The reason I compare it with The Concrete Jungle, by the way, is that we get a better sense of the Laundry (Britain's supernatural counter-espionage agency, in the books) being plausibly competent enough to execute its mission. In the stories that focus on the Laundry's internal workings, it is consistently portrayed as an organization so disorganized, so riven with bureaucratic backbiting, that midlevel functionaries are regularily summoning demons or unleashing zombies on their competitors in the hope of obtaining a nice corner office or a better parking space. It ended up being hard to believe that such a hopeless wreck of an organization would have been capable of successfully protecting the Earth in The Atrocity Archive. Although there were parts of TCJ I liked almost more than anything in the other Laundry books, to the length that TJM concentrates less on Laundry infighting and more on the mission it is, weirdly, a more plausible tale and thus maintains the needed suspension of disbelief.
Digression: Why yes, I am the sort of person who needs even an absurdist parody to maintain some level of internal consistency. When an author takes the attitude that "this is a comedy, I don't need to take the story seriously or treat the characters like people" the book hits the wall fast. In other words, life's too short to read Sewer, Gas, and Electric.
Another side note I have to comment on is that the Black Chamber, the American counterpart of the Laundry, is portrayed in The Jennifer Morgue book as a brutally competent, efficient, and organized outfit. This is maybe a bit less believable to an American like me than the sea monsters and magic spells were.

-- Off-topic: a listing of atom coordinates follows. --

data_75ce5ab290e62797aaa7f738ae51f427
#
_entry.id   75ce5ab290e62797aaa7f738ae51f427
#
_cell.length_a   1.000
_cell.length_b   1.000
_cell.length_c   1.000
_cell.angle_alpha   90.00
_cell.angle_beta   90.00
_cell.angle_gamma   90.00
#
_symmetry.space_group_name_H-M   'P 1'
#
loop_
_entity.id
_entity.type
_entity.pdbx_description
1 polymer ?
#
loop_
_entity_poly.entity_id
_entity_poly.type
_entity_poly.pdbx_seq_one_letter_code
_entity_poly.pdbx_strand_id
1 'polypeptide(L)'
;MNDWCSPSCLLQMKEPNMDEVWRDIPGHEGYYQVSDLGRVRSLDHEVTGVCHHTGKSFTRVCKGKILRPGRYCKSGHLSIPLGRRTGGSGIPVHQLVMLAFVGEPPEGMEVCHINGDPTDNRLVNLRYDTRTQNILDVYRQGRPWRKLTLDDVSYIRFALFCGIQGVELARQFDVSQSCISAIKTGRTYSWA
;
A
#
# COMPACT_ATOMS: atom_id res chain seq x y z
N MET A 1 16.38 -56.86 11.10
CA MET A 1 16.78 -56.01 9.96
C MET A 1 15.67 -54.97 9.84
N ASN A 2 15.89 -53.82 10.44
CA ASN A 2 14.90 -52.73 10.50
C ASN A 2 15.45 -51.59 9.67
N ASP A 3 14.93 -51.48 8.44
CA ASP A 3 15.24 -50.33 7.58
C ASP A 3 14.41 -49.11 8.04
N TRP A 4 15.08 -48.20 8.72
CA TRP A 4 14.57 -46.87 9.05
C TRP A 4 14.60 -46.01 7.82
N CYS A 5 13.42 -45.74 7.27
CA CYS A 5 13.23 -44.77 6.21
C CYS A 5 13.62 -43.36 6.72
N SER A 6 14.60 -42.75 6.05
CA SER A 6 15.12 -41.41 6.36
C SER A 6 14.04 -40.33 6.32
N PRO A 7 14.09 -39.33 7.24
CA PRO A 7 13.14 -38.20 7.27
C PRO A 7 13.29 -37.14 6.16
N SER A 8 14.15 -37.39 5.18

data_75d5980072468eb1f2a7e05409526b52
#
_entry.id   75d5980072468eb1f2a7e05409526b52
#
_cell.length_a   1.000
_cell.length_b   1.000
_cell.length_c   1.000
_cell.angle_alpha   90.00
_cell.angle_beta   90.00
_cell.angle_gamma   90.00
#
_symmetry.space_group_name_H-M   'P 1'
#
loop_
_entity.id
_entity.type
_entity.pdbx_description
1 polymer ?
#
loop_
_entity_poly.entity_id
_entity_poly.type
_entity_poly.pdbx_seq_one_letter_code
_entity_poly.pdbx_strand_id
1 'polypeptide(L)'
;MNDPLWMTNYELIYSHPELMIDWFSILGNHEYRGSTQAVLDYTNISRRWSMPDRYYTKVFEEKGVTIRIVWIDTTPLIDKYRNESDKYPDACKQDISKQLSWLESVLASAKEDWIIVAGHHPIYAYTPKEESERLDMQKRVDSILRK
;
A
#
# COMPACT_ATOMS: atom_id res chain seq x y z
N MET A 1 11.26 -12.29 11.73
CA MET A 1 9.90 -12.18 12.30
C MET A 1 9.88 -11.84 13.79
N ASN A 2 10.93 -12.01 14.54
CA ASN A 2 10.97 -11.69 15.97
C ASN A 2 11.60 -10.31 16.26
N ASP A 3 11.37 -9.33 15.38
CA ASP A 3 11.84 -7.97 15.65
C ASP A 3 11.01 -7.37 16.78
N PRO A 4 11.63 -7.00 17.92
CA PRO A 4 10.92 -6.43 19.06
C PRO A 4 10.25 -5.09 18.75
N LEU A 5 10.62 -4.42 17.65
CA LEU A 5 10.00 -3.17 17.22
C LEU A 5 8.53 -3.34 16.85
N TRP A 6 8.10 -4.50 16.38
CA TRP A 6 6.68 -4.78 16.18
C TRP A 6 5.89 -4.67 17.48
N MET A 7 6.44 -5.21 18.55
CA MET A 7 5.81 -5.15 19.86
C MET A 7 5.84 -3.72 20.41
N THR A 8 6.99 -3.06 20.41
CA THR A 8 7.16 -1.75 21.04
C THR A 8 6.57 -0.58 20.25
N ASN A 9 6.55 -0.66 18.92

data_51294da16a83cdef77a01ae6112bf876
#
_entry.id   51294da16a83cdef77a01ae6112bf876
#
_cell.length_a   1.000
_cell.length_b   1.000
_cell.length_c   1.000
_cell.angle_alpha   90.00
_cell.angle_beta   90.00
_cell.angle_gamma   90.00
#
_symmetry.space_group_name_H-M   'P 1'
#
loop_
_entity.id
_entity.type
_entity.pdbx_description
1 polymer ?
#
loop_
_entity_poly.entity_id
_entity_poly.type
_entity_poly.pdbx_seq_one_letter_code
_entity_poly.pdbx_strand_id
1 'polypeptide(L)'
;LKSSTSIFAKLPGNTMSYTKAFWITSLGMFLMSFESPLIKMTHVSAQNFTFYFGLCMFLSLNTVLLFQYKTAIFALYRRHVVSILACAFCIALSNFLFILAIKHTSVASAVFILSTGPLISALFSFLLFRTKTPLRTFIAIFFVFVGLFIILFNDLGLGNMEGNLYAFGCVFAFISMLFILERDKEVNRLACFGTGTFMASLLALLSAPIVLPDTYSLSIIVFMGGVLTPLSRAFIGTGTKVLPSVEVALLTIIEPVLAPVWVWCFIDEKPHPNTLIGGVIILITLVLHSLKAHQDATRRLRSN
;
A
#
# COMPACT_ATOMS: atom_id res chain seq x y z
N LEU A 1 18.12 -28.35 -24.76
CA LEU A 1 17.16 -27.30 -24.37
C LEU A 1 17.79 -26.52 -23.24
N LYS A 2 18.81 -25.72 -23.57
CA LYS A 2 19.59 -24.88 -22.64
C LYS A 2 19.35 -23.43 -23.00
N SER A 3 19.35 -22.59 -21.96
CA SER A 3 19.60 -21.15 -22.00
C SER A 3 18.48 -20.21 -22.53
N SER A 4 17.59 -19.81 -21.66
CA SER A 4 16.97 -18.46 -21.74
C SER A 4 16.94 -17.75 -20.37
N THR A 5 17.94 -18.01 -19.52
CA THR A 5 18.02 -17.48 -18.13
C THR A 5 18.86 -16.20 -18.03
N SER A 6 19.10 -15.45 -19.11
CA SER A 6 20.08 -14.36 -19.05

I couldn't avoid noticing as well how cinematic the book was, in the sense that I felt like I was reading a Jerry Bruckheimer blockbuster: of course right after the hero and the heroine find the burned-out building where a vital clue is located, the demolitions crews will start knocking it down, of course right after they land their ship on the Eiffel Tower for a secret rendezvous the [spoiler] will start bombing it, of course the [spoiler] will just happen to shut down explosively while they're trying to use it... Once the story really gets going, every opportunity to set off huge explosions and trigger a chase scene is enthusiastically taken. And from the first page the plot ratchets forward with casual confidence, every piece slotting neatly into place, so if you're paying attention you can tell exactly how it's all going to come out. I really could see it all playing out on a big movie screen, could hear the THX surround sound, feel the sticky theater floor under my shoes and taste the popcorn. That made reading this book an unusual experience, to say the least.
But I'm glad I did, and now I don't feel so ambivalent about the guy. I'll have to seek out more Reynolds -- I know there's Pushing Ice out there, and at least one short story collection.
As a final note, am I imagining this or did Michael Moorcock write a book called The Steel Tsar that was supposed to wrap up his parallel universe trilogy? I have never seen a copy of it anywhere; Uncle Hugo's had lots of Moorcock in the used section, but there was no sign of this one there either.